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JoeDavola

Sales Documents/case Studies For New Business

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I've been doing some thinking about how to earn some extra money on the side of my current software job. I like the day job as it's very low stress and I've carved out a niche that I'm good at and enjoy - but the wages are slipping further and further behind what someone with my experience (admittedly who is willing to work harder) can earn. So I'm wanting to run projects on the side to balance the wages, and also because I like the idea of running my own small projects on the side where I can put my own ideas into play.

Some of you may remember a while back I mentioned a job a friend and I did for a business a couple of years back. This project has been live for 2 years now and is a success, it's become essential to the front and back end of the business and has processed X amount of customers ect... After bouncing around lots of new ideas for completely new SaaS products to create, I came back to the idea that maybe it's best that we concentrate on the one customer we have as a starting point, as a springboard to getting new customers who run similar organizations, since we have built something that has a 2 year proven track record with them.

Firstly, does that bit make sense - that it's easier for us to approach a new customer not just as 'coders/software developers', but as a company who has a framework/product that they've implemented somewhere else and who can show you how that's fit into their organization/business, along with a 'testimonial' quote from someone high up in the business - director level hopefully. It seems to me that's the only way that two unknowns are going to get any more work without a big advertising budget.

So then what we need to do is to write some sort of sales document and/or a 'case study' document about the work done. I'm thinking it should be two separate documents each no longer than a couple of pages - one which briefly sells the 'framework' in an abstract form and one which is a 'case study' detailing the work done with that customer. I'm gonna look at similar materials that past consultancies I've worked for use to help with this, but if anyone here has a sales background and can recommend any good guides/books for this kinda thing please let me know.

My other big question is that once we have the promotional stuff created, is there any rules around cold-contacting companies? Say you come across a similar organization who could use your software (and you can't get a formal introduction via someone else) - is there a 'way' to contact them that seems more professional than others?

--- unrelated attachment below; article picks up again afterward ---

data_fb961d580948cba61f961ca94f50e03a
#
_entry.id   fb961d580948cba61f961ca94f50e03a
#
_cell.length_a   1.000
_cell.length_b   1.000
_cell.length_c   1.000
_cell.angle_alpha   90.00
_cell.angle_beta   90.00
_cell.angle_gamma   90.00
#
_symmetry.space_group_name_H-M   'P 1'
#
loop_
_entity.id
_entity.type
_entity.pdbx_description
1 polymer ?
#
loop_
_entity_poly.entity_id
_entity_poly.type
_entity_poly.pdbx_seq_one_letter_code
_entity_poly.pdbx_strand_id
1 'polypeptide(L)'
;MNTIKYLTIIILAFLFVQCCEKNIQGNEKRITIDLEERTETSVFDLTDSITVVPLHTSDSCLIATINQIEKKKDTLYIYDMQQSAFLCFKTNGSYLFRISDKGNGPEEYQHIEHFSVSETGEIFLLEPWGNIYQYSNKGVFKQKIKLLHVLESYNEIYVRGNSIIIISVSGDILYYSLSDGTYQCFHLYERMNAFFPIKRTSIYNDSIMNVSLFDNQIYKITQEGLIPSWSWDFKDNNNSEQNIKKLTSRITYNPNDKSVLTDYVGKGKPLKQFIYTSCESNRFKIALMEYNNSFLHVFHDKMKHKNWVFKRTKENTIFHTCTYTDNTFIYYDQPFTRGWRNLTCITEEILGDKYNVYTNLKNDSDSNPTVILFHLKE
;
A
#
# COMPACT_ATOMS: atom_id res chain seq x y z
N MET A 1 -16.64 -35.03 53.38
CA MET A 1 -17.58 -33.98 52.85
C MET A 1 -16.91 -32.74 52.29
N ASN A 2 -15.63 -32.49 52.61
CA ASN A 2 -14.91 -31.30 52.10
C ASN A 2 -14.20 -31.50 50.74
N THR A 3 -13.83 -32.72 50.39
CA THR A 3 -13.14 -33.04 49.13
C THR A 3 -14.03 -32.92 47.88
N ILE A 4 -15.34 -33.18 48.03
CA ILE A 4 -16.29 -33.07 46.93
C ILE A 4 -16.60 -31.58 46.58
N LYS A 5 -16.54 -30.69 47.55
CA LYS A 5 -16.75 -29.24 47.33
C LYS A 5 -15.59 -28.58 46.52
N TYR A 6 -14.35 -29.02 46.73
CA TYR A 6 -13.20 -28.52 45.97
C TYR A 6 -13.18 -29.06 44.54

So basically if anyone has any advice on do's and don'ts in this area, it would be appreciated.

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What does your software save the company in terms of hard cash?

Failing that, what increase in turnover/profit does it support?

Is the package tied to a specific type of business?

Have you talked to the local Chamber of commerce?

There's normally a business breakfast for local companies to network at.

Normally its full of sales people selling stuff business already have - telecoms packages, stationary etc.

Maybe a short presentation - with the company you've sold to permission - would help get you mind around how to present + sell.

A few business people are interested in what other companies are doing - just out of inerest.

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It definitely makes sense to concentrate on your existing success when looking for further opportunities. Does your contract with the business you are already working with say anything about working with their competitors? Hopefully not. Is what you do relevant to companies who aren't directly in competition with the existing client? If yes it might be safer to start with them (avoid ruffling your existing client's feathers). A testimonial will be useful but not essential, the experience and confidence you can convey when speaking to potential clients will be far more important.

The right way to approach this is the hardest/scariest way - make contact with people over the phone or in person and try to arrange a meeting to talk about what they need and what you can do. A sales document might be useful, but mailing it out and hoping for the best is probably a waste of time. Advertising also probably a waste of time/money. Linkedin could be a good way of finding out who within organisations you want to make contact with, company websites might be useful too (sometimes they even have people's picture, email and phone number). There are no rules with regards to cold calling (apart from harrassment law at the extreme end!), it's a case of who dares wins. You can phone someone up, you can ask them questions, you can tell them what you can do for them and you can ask them for an appointment. The worst they can say is no!

(In that sense it's a bit like dating, except the people you'll be talking to are usually logical, rational, and rejection is rejection of your concept not rejection of you. So it's much easier!)

If you're new to this make sure you've thought about what you are going to say before you call/meet anyone, maybe role-play it with your business partner, and make the first calls to people that are low down your hit-list because no matter how good your first call is your twentieth will be better.

Good luck.

Edit: Oh and make sure you understand your pricing model for whatever you are selling and how it relates to your service proposition. Make sure your pricing model is profitable for the service you deliver. Sounds obvious, I know some very clever/professional people who have completely failed with this and ended up working basically for free because it's that or lose their reputation.

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